Blockchain invented by Satoshi Nakamoto is defined as a distributed database technology which can record transactions and store their data across many computers with high transparency, security, and has no controlled central organ.

Every order of transactions from genesis to finish gets recorded in the blockchain ledger, independent of the fact that whether it has many steps in a supply chain or a single online payment as each transaction happens.

In the blockchain, a peer-to-peer network is used for data sharing. It confirms data immutability, so the blocks of information can not be changed retroactively. The record’s validity is confirmed by the whole community by using the blockchain rather than using a single centralized authority.

 

History of Blockchain

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Crypto-currency like Bitcoin or Ethereum is the most common use of blockchain in technology. But cryptocurrency is just one of many promising uses of blockchain technology.

The Logistics Industry

Logistics is a multi-trillion USD industry and can be named as the backbone of just about every trade across the world. Yes, the logistics industry is vast, and of course, it has its fair share of challenges. Managing today’s logistics — all the links to creating and distributing goods — is extraordinarily complex. Today’s supply chain consists of hundreds of stages, multiple geographical locations, a boatload of payments (no pun intended), and invoices depending on each product.

What’s more, in logistics, numerous parties are involved in performing the tasks of transporting raw materials or products to customers, some of whom may turn out to be less trustworthy than expected. In a nutshell, today’s supply chains are too complicated and broken in many ways. Moreover, shipments are lost, damaged, or delayed too often because of confusion in the chain of custody. As many companies are still not digitized, there are “pen and paper” changes, where someone alters a document, and no one knows who did it or why it was changed.

Importance of Blockchain in Logistics

Blockchain technology emerged as a leading layer for financial applications. Just as the internet was a game-changer, many say blockchain will have just as significant an impact.

The technology’s ability to record transactions between parties permanently and securely has a multitude of uses in the logistics industry. Perhaps the most exciting part of the tech up-take is that blockchain solutions are tailored to each company: any business can use the technology according to its needs.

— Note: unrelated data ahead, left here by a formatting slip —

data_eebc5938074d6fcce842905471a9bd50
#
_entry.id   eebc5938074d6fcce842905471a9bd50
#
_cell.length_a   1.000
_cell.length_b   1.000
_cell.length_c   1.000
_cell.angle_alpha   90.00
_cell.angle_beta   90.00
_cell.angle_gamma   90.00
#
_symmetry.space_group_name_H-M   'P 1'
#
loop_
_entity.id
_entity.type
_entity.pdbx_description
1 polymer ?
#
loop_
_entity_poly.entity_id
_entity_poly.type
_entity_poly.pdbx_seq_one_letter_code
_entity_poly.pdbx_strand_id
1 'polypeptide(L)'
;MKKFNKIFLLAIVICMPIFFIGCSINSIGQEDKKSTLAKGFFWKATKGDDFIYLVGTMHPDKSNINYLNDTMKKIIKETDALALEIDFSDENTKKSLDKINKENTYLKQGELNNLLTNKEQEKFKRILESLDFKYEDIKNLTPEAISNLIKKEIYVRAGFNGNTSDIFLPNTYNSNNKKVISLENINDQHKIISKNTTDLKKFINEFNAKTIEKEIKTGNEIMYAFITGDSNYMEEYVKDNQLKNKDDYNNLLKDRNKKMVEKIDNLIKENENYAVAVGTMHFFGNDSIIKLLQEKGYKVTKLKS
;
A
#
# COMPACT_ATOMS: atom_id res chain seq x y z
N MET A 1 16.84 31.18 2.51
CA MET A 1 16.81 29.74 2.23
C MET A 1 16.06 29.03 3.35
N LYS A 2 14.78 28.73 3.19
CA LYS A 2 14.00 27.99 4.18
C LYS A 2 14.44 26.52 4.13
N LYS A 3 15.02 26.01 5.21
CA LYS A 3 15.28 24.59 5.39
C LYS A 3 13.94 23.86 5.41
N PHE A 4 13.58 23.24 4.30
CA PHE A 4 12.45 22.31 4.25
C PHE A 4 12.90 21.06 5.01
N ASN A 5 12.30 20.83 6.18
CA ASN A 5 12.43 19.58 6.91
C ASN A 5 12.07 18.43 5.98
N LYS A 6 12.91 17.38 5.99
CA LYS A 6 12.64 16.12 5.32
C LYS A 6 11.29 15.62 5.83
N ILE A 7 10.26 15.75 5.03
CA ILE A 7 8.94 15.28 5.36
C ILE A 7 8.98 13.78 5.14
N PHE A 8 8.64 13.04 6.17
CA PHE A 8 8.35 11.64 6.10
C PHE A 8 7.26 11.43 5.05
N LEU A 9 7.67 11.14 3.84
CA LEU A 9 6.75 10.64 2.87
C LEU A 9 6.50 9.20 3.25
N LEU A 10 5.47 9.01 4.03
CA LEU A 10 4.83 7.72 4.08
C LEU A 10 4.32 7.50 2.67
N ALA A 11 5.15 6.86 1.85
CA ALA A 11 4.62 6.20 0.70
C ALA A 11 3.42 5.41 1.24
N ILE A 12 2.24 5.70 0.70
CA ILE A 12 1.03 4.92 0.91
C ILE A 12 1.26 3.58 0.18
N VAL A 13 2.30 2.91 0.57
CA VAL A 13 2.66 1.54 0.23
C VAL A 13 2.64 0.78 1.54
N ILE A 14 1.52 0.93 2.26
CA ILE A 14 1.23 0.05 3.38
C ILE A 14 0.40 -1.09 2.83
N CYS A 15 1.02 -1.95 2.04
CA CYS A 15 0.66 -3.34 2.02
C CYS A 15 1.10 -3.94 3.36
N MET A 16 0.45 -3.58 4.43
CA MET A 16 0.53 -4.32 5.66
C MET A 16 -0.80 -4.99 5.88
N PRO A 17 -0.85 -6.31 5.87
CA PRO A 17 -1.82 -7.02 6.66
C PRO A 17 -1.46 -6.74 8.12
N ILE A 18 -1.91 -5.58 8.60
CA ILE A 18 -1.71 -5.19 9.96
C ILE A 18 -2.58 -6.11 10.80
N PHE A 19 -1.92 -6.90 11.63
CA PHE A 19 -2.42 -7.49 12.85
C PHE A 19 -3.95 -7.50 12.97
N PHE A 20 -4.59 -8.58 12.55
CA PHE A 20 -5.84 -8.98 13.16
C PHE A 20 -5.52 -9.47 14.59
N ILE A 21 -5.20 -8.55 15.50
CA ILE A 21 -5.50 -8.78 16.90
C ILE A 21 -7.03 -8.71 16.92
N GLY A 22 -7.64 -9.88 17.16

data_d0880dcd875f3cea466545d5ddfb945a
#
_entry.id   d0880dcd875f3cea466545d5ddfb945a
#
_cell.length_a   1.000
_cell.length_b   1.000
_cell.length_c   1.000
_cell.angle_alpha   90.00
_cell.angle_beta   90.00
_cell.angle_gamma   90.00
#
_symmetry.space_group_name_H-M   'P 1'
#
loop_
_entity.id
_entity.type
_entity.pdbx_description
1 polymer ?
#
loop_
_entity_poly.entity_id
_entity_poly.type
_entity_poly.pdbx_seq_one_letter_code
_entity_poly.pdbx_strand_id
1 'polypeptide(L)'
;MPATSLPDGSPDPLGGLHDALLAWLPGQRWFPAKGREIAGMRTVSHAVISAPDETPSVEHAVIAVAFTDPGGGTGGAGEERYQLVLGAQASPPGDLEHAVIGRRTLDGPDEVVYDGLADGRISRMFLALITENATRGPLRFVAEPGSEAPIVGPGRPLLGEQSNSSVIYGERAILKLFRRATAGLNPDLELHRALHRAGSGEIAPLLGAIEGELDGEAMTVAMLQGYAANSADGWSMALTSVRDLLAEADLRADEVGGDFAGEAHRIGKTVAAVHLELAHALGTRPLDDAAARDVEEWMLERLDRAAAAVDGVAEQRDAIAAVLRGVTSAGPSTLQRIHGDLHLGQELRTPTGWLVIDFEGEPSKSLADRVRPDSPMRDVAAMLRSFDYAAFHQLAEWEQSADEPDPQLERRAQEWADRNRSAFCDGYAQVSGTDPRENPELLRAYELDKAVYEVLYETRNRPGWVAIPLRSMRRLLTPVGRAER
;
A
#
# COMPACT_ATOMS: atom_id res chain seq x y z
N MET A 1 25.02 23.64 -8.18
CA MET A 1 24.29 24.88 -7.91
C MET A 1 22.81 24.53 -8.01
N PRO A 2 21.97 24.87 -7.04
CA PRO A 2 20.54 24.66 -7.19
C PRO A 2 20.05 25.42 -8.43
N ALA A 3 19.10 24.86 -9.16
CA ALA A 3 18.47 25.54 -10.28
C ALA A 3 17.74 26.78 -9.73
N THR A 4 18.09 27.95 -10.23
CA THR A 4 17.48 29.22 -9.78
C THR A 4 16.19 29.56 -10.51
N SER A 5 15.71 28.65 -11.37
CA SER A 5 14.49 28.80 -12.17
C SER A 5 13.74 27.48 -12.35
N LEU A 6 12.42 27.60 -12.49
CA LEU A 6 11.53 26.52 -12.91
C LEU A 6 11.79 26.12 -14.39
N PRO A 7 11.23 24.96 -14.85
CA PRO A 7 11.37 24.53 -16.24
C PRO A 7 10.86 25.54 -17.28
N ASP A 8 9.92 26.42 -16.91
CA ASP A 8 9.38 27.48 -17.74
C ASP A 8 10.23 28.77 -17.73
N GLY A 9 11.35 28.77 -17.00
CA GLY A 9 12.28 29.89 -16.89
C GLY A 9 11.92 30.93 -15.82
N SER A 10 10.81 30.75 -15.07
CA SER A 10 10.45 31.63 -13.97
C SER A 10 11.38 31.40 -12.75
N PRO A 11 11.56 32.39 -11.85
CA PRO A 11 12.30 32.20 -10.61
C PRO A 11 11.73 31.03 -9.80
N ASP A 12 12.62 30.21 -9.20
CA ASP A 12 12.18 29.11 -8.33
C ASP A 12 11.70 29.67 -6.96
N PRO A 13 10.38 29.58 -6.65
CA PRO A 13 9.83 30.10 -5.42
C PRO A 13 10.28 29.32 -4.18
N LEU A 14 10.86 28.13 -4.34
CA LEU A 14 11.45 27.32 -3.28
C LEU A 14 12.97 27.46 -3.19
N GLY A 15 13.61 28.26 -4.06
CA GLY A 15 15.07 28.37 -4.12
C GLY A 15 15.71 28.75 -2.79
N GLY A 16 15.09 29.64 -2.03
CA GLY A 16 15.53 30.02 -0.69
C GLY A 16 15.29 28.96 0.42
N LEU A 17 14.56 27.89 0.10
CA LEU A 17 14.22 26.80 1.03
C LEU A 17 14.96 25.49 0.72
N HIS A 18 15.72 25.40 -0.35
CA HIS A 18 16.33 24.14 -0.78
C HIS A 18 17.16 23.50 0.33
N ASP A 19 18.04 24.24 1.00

Many start-ups are now starting to use this capable technology in areas other than crypto-currencies and finance. Big names like Google, Microsoft, Amazon, and others are using blockchain technology, or even offer blockchain technology themselves. MarketsandMarkets estimates the blockchain supply chain market is expected to grow from $145 million to $3.3 billion by 2023. 

Domino’s Pizza has announced that it will implement blockchain-based solutions for processes related to logistics management in Singapore and Malaysia. Domino’s Pizza currently operates over 260 stores in Malaysia and Singapore, employing more than 4,000 staff in the two countries.

Benefits of Blockchain in the Supply Chain

With so many benefits, blockchain seems to be a no-brainer for the logistics industry, which is why more companies are ready to embrace it. A 2018 Gartner survey disclosed that only 1% of CIOs reported investing and deploying it so far, whereas 23% have actual plans or interest in adopting it.

It’s very difficult for customers or buyers to know the true value of products because there is a noteworthy lack of transparency in our existing logistics system. Similarly, it’s extremely difficult to investigate supply chains when there is an uncertainty of illegal or unethical practices. 

 

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Blockchain has many benefits in logistics, which we’ll explore below.

Transparency

In the logistics industry, there is a lack of transparency, and blockchain is could very well be the perfect solution. Blockchain, after all, allows everyone to track variations or deviations on the chain of supervision.

The main advantage of blockchain actually is its transparency. Since every transaction is recorded on a block and across multiple copies of the ledger that are distributed over many nodes (computers), it is highly transparent. All the information you need is stored in one place that is easy to access. 

Everyone on the blockchain can see the chain of ownership for an asset: records on the blockchain cannot get erased, which is essential for a transparent supply chain.

Reduced Transaction Costs

Processing and administration costs have risen to as high as 20% of transportation’s overall costs, due to over-reliance on paper transactions. For an average invoice, a company has to wait 42 days before receiving payment. Every day, there are 140 billion tied up in disputes for payments in the transportation industry.